Disclaimer by Renee Knight – a review

This was a book I had picked up and looked at a few times in bookshops recently. So I was very pleased to see that it was to be featured in my favourite panel of the Theakston’s Old Peculiar Crime Writers Festival, the New Blood one. As I’ve said before if it’s good enough for Val McDermid it is good enough for me so I purchased my copy.
Disclaimer centres on Catherine. She’s a successful film  maker, who has recently moved into a new house with her husband Robert. One night she picks up a book that she finds on her bedside cabinet, which she has no recollection of buying (not quite sure why she doesn’t think a book just arriving like this is strange but let’s gloss over that bit!) The standard disclaimer at the front that states ‘the characters are not based on real life’ has been crossed out. As Catherine starts to read she realises that the strange book is about her. The story in it is describing a secret relating to her son that she has tried to bury. Things become even more sinister when her drop-out son also says he’s recently read a copy of the book which had been pushed through his flat door one day. The other main character in Disclaimer is Stephen who has recently lost his wife, and spends his days talking to her in his head whilst he sorts out her clothes. It soon becomes clear that Catherine and Stephen are linked.
Disclaimer is one of those stories that to really enjoy you are best not knowing much about it, so it’s difficult to review properly. However I can say I thought it was a really good story that I read over 5 days (whilst going to work and having the occasional social outing) Every time I thought I was going to guess the ending, there was another twist and off it went again. 
Throughout the story I kept changing my perspective of who was good and who was bad, and I can’t say any of them were particularly likeable but that’s often the case with this type of novel. It would all have been much simpler had Catherine just told her husband the truth, but then she thought she would never be found out.
There were a few unnecessary bits, and i thought the ending was a little weak. Yet despite this I thought Renee Knight’s debut novel was excellent and look forward to seeing her at the festival in July. 

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The Sick Rose by Erin Kelly – a review

I picked this book up on a recent trip to a fantastic bookshop in the middle of Helmsley. I had tried to buy this from amazon once before but I had obviously gone too click happy and had ended up with The Poison Tree instead (review here) That of course is one of the bonuses of a real bookshop, you know you are getting the right thing. Slightly confusingly though, at the same time I was reading this, my current audio book was another Erin Kelly, this time the Burning Air. Luckily I really enjoyed them both.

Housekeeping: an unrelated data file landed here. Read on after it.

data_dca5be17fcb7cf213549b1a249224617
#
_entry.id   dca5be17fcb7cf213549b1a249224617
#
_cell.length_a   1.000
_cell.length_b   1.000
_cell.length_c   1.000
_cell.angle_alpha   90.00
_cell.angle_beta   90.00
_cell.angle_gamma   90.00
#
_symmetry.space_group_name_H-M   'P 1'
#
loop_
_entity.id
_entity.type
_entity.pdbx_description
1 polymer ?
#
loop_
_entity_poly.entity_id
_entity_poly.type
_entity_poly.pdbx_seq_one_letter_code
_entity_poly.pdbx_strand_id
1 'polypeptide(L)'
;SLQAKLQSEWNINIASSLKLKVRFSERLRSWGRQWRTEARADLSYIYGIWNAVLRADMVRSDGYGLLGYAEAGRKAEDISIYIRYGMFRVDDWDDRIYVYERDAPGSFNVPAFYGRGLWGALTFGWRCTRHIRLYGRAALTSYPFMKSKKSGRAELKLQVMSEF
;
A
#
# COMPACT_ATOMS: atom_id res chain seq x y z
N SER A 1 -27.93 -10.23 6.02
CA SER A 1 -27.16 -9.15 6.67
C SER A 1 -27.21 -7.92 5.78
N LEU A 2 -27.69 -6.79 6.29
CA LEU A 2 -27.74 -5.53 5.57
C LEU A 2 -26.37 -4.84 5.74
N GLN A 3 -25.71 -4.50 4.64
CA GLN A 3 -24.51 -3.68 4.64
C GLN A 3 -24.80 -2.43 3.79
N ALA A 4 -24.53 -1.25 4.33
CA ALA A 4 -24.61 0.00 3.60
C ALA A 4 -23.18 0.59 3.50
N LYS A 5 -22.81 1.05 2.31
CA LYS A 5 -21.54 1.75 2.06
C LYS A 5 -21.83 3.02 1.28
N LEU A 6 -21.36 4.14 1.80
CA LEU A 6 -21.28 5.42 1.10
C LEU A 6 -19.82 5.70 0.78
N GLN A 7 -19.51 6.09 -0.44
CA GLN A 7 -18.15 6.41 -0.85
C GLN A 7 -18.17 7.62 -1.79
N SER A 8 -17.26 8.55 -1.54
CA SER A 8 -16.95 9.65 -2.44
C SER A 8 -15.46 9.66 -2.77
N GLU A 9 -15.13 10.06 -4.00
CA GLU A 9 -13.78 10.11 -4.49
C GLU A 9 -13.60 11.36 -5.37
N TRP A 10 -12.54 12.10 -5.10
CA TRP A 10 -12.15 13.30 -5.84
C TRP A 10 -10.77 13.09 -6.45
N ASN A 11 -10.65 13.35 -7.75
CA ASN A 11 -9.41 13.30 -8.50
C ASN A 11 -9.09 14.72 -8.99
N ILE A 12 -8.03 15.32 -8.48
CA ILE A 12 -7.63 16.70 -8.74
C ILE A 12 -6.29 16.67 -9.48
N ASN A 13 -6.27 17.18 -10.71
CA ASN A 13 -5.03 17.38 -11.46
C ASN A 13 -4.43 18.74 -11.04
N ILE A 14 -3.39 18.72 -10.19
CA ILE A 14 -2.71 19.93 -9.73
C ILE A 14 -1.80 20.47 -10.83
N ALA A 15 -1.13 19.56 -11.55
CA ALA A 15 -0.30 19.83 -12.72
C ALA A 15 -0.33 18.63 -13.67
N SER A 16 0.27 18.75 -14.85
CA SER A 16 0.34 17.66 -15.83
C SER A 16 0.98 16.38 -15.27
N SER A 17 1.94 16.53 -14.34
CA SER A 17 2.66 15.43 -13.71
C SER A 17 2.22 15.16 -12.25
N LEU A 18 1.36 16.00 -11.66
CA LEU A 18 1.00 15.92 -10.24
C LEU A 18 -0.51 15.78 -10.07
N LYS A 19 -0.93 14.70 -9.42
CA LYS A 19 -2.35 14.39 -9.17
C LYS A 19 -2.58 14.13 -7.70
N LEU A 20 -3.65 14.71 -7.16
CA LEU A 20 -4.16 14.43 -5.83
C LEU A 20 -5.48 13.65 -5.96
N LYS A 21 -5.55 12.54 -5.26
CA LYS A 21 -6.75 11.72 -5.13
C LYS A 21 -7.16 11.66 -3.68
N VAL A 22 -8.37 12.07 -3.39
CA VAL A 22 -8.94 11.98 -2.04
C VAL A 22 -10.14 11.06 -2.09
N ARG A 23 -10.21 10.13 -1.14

The Sick Rose centres on Louisa and Paul. Louisa is a gardener who is working on recreating a garden at an Elizabethan Mansion. Paul is a witness to a crime and is sent to the garden to hide until he has to testify. Both of them are hiding their backgrounds from those around them, and begin to form a relationship with each other.

This was an excellent book. I realise that I use the phrase ‘I couldn’t put down’ in nearly all of my reviews. I also realise that it is not strictly true as unless I’d had an unfortunate incident with some super glue of course I can put it down. However what I should say is, I didn’t want to put it down. 

The gradual unveiling of what had happened to Louisa as a naive rebellious teenage was really interesting. You could see from the outside it was all going to end in tears, but equally you can see how it’s the way the teenage mind works. Both characters had childhoods with little guidance and so they get caught up in things they don’t know how to get out of.

The way the two are drawn together despite their age difference is cleverly written, and by the end you really hope they will work out. Despite Louisa being older, she’s also the more naive having spent most of her life hiding from her past. Wheras Paul knows where things went wrong in his past, but was still powerless to stop it.

The final chapter of the book was something I didn’t see coming at all, and I thought the epilogue was a great addition. Often they can be seen as just a way of tying up lose ends, whereas this epilogue left me shocked.

I would definitely recommend this book, and if Erin Kelly is an author you haven’t yet tried, but are a fan of psychological crime novels I would urge you to try it (I’d also urge you to visit the bookshop in the centre of Helmsley if you are ever that way!)